Sunday, November 17, 2019

You're invited to 2 author readings: Sunday, Nov 24, in Toronto, and Saturday, Dec 7, in Oakville


Author Readings
Sunday, November 24, 2019 
12 noon – 4 p.m.
The Wallace Gastropub, 1954 Yonge St, Toronto (Just north of Davisville. Map here.)
And
Saturday, December 7,  2019 
1:00 – 4:30 p.m.
Adonis Mediterranean Cuisine, 487 Pinegrove Road, Oakville, Ontario (Map here).
At these readings, graduates of Brian Henry's writing classes get to strut their stuff. Come hear some of the most amazing emerging writers in the Toronto area reading some of the best work you’ll hear this year. This will be a fun get-together and everyone’s invited. Don’t miss it!
And if you want to read from your own work, email me, and I’ll let you know if there’s still room on the roster. (But you must arrange to read in advance; you can’t just show up on the day and hope to read.)
On Nov 24 at the Wallace Pub in Toronto, we'll begin arriving around 12 noon. We're taking over their upstairs room. Arrive for lunch by 12:15, or if you’re just having a drink or coffee and a snack, please arrive by 12:45.The actual readings will start at about 1:30 and we’ll go to about 3:30 / 3:45 p.m. 
On Dec 7, at the Adonis restaurant in Oakville, plan to arrive at 1 p.m. for lunch (or a little earlier if you want to beat the rush), or if you’re just having a drink or coffee and a snack, please arrive by 1:45. The actual readings will start at about 2:15 and we’ll go to 4:30 p.m. 
Note: Because we’re monopolizing their space, you can’t order just a coffee at either venue (or they might not want us back).
If possible, RSVP as soon as possible and let me know you’re coming: brianhenry@sympatico.ca
I look forward to seeing you all there! ~Brian

This winter, there's a whole new round of classes from Introductory to Intensive: 
Burlington: Exploring Creative Writing, Thursday afternoons, Jan 23 – March 19. Details here.
Oakville: Writing Personal Stories, Thursday evenings, Jan 23 – March 19. Details here.
Burlington: Next Step in Creative Writing, Tuesday afternoons, Jan 21 – March 31.
  1st reading emailed Jan 16. Details here.
Burlington: Intensive Creative Writing, Wednesday evenings , Jan 15 – March 11. 1st readings emailed Jan 8. Details here.
Toronto: Intensive Creative Writing, Friday mornings, Jan 17 – March 13.  1st readings emailed Jan 10. Detail here.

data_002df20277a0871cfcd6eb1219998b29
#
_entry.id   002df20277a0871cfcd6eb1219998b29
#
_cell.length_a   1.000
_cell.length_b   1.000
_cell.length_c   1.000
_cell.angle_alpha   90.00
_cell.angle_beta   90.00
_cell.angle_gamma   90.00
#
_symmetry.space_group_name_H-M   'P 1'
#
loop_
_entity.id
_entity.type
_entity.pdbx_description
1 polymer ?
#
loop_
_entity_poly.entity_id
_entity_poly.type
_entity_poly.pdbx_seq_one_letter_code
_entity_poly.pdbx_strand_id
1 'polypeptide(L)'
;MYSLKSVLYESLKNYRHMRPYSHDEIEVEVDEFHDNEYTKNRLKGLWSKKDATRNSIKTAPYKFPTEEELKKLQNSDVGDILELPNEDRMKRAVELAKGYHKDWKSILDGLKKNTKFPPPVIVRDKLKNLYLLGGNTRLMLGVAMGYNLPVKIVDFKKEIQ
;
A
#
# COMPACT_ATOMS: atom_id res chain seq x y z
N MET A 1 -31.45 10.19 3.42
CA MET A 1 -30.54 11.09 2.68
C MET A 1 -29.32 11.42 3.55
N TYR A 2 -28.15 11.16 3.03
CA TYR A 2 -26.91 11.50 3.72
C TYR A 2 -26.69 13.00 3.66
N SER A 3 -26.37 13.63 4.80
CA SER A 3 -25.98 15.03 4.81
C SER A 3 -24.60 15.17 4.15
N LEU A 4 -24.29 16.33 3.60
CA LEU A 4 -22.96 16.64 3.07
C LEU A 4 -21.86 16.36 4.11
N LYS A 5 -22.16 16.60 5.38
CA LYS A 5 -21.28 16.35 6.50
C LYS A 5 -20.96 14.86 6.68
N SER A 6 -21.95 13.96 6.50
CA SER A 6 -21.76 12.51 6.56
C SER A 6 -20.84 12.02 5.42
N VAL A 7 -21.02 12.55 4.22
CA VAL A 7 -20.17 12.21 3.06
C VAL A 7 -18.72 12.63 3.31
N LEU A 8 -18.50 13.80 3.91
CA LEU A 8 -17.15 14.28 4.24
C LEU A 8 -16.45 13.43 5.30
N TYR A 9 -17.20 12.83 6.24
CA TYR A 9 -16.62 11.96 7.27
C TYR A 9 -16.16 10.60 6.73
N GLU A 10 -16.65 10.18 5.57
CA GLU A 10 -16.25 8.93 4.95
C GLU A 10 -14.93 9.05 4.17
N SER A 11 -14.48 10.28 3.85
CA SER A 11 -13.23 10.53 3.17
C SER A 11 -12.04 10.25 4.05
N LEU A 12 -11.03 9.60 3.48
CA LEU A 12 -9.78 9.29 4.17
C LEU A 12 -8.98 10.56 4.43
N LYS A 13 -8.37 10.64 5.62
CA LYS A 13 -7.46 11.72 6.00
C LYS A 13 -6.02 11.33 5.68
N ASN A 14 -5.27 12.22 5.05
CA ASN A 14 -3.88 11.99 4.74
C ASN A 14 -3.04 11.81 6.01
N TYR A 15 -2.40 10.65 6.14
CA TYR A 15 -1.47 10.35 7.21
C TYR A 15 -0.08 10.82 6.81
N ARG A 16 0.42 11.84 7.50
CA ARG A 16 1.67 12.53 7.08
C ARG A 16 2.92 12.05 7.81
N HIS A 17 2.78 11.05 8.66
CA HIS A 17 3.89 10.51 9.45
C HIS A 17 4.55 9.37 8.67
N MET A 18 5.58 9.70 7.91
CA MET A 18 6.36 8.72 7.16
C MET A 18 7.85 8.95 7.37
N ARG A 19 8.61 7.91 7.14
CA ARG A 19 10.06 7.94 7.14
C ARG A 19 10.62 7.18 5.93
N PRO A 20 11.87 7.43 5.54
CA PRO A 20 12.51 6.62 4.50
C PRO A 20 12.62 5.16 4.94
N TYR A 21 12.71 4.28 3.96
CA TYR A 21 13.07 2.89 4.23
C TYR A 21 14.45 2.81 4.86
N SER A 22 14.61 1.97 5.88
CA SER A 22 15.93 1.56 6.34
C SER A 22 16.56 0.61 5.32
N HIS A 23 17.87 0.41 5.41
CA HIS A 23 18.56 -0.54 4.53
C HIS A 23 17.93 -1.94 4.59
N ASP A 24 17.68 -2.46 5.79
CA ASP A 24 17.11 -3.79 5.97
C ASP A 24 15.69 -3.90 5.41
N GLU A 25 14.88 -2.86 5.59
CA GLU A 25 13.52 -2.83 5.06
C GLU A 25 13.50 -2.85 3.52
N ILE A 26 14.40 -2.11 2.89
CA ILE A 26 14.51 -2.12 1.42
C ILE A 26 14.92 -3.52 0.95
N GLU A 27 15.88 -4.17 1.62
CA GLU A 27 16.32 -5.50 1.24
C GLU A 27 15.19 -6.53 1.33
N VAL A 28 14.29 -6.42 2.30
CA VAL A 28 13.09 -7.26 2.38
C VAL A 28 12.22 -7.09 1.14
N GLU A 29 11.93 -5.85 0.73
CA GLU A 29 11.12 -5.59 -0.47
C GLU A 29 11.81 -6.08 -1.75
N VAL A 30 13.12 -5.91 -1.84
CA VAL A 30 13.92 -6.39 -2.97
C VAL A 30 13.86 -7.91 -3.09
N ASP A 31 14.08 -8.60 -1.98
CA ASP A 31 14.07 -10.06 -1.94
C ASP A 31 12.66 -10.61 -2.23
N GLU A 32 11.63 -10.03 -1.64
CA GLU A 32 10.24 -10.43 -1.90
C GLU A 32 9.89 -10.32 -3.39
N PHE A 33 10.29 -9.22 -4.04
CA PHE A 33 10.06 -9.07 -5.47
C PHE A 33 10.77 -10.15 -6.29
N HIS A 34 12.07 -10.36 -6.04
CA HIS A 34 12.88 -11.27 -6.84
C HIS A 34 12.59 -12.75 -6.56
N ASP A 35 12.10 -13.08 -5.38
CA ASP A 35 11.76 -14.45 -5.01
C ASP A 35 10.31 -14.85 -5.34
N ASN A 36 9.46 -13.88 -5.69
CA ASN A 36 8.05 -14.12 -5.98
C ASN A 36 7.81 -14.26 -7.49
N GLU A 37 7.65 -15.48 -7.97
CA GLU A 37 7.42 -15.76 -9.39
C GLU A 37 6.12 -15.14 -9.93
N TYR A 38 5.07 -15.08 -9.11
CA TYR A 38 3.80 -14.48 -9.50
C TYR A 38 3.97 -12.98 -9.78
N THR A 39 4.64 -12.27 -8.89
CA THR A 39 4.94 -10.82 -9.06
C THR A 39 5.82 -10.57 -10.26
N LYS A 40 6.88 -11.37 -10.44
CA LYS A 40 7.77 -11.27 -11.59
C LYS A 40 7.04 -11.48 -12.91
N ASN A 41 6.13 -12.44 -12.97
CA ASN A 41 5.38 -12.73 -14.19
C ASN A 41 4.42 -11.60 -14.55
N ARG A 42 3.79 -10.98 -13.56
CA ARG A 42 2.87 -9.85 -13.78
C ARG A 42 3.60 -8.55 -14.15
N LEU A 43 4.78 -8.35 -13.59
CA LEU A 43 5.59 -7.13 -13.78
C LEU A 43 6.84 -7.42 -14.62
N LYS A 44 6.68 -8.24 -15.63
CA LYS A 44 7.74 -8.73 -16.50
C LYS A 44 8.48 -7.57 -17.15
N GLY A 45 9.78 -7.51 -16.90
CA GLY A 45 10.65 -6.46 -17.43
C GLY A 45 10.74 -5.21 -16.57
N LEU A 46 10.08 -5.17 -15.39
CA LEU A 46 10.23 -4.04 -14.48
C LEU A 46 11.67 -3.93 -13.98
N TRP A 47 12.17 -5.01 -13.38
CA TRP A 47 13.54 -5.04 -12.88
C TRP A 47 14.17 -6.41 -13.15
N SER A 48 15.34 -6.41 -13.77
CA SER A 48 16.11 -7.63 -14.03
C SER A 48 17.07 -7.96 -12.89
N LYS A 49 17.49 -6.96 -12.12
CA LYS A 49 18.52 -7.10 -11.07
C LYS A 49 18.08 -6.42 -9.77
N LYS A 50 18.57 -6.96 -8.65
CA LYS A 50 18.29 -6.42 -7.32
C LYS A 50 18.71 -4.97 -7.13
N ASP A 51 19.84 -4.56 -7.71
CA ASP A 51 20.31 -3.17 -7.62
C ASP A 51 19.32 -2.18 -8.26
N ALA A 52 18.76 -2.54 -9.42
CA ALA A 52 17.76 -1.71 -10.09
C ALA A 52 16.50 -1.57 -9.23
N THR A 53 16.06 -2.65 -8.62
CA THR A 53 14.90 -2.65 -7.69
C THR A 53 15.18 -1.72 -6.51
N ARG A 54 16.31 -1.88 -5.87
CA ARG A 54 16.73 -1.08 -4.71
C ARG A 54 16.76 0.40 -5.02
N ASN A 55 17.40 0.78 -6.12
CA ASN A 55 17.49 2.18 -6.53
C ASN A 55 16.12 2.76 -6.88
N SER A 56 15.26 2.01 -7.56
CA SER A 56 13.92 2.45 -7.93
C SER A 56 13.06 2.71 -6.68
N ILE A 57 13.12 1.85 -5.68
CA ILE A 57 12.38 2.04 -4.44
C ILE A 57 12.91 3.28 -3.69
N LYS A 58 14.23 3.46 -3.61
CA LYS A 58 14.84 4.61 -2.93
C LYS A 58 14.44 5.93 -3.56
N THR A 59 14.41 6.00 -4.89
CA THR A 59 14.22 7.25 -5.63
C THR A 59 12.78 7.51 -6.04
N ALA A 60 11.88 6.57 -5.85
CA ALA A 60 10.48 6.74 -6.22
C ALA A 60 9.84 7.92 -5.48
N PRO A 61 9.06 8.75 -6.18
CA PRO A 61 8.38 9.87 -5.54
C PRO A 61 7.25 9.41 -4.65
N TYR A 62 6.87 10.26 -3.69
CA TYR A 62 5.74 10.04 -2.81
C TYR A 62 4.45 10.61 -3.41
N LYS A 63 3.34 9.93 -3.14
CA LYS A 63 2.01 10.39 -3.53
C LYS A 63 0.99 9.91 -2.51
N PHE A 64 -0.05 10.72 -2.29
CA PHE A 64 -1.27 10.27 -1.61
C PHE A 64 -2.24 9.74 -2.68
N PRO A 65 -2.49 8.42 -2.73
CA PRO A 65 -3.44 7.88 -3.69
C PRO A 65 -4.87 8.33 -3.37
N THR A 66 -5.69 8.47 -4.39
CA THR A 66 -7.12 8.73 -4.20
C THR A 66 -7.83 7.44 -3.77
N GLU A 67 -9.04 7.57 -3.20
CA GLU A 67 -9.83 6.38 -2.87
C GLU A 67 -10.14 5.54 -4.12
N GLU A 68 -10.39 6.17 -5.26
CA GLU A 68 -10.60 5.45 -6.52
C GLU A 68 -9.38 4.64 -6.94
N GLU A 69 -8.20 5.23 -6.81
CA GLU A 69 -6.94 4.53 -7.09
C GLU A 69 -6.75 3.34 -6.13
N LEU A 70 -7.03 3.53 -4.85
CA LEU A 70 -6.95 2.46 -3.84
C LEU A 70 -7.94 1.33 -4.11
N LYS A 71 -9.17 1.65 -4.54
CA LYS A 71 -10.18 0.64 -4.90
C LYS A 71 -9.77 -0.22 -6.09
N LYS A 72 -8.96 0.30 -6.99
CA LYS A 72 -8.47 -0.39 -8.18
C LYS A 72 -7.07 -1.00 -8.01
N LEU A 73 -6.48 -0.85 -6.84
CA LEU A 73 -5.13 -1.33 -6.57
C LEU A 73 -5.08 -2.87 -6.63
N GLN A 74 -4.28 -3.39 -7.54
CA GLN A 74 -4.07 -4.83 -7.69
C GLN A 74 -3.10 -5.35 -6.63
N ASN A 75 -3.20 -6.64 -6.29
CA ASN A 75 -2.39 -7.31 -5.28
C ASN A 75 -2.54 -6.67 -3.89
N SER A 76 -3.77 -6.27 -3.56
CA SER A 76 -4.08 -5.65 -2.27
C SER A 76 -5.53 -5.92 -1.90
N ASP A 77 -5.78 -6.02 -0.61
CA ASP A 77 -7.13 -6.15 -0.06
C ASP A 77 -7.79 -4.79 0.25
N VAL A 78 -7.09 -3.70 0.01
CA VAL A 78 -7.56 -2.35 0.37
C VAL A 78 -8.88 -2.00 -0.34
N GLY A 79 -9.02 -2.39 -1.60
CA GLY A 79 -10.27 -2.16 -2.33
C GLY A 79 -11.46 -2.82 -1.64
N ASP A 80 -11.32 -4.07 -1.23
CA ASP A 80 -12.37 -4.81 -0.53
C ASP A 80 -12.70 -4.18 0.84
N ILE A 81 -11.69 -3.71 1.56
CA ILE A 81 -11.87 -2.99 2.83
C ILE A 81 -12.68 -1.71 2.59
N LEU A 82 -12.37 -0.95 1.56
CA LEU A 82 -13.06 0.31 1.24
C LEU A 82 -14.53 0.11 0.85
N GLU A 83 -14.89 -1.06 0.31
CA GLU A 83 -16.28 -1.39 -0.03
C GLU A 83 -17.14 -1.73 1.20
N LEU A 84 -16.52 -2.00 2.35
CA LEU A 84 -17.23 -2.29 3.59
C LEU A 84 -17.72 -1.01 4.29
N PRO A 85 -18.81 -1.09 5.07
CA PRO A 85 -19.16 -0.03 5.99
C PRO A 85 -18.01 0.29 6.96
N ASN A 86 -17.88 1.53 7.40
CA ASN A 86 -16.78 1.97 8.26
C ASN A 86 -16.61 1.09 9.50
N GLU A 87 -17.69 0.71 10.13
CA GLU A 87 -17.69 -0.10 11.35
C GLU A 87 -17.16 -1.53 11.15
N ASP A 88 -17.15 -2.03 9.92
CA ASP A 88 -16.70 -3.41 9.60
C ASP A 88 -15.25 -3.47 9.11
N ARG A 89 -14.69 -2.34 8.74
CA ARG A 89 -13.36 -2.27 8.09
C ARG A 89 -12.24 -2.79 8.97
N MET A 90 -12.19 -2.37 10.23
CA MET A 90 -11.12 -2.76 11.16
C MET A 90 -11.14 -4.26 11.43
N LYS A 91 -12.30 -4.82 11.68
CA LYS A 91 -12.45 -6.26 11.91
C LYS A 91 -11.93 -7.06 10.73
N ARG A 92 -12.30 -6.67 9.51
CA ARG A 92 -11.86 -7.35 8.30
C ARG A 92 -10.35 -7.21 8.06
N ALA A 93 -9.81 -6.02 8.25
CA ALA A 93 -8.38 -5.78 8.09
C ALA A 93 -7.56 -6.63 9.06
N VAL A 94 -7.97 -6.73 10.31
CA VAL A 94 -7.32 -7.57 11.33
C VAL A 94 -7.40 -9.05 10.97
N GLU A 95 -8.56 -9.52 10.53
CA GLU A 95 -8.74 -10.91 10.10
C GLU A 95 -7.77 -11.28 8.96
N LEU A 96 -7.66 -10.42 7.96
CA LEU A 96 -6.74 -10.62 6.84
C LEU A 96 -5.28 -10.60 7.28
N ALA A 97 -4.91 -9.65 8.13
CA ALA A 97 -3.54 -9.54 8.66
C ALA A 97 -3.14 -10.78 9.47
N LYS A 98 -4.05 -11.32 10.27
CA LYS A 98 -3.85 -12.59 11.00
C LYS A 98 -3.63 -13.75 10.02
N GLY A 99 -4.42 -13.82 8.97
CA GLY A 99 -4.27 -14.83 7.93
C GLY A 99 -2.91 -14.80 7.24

See details of all winter courses here,
To reserve a spot, email: brianhenry@sympatico.ca

See Brian’s complete current schedule here, including Saturday writing workshops, weekly writing classes, and weekend retreats in Algonquin Park, Alliston, Bolton, Barrie, Brampton, Burlington, Caledon, Collingwood, Georgetown, Georgina, Guelph, Hamilton, Jackson’s Point, Kitchener-Waterloo, London, Midland, Mississauga, New Tecumseth, Oakville, Ottawa, Peterborough, St. Catharines, Sudbury, Toronto, Windsor, Woodstock, Halton, Muskoka, Peel, Simcoe, York Region, the GTA, Ontario and beyond.

Saturday, November 16, 2019

Workshops soon: How to Get Published with literary agent Stephanie Winter; Writing Conflict; and Secrets of Writing a Page-turner

We Came Here to Forget by Andrea Dunlop
represented by P.S. Literary
How to Get Published
An editor & a literary agent tell all
Saturday, November 23, 2019
10:00 a.m. – 3:45 / 4:30 p.m.
(Open at 9:30 a.m. for registration & coffee)
Niagara on the Lake Public Library, 10 Anderson Lane, NOTL, Ontario (Map
 here.) 
If you've ever dreamed of becoming a published author, this workshop is for you. Book editor Brian Henry and literary agent Stephanie Winter will explain how to approach an agent or publisher to give your book the best possible chance. We will go deep into how to write a query letter that will get you a yes. Bring your questions. Come and get ready to be published!
Special Option: Participants are invited to bring a draft of a query letter you might use to interest an agent or publisher in your book. You don’t need to bring anything, but if you do, three copies could be helpful.
And be sure to bring your elevator pitch! Following the end of the formal workshop at about 3:45, Brian Henry will be staying to help interested attendees, rewrite their query letters, while literary agent Stephanie Winter will be listening to your pitches. Agents come to these events wanting to hear what you’ve got and hoping to find authors they want to represent.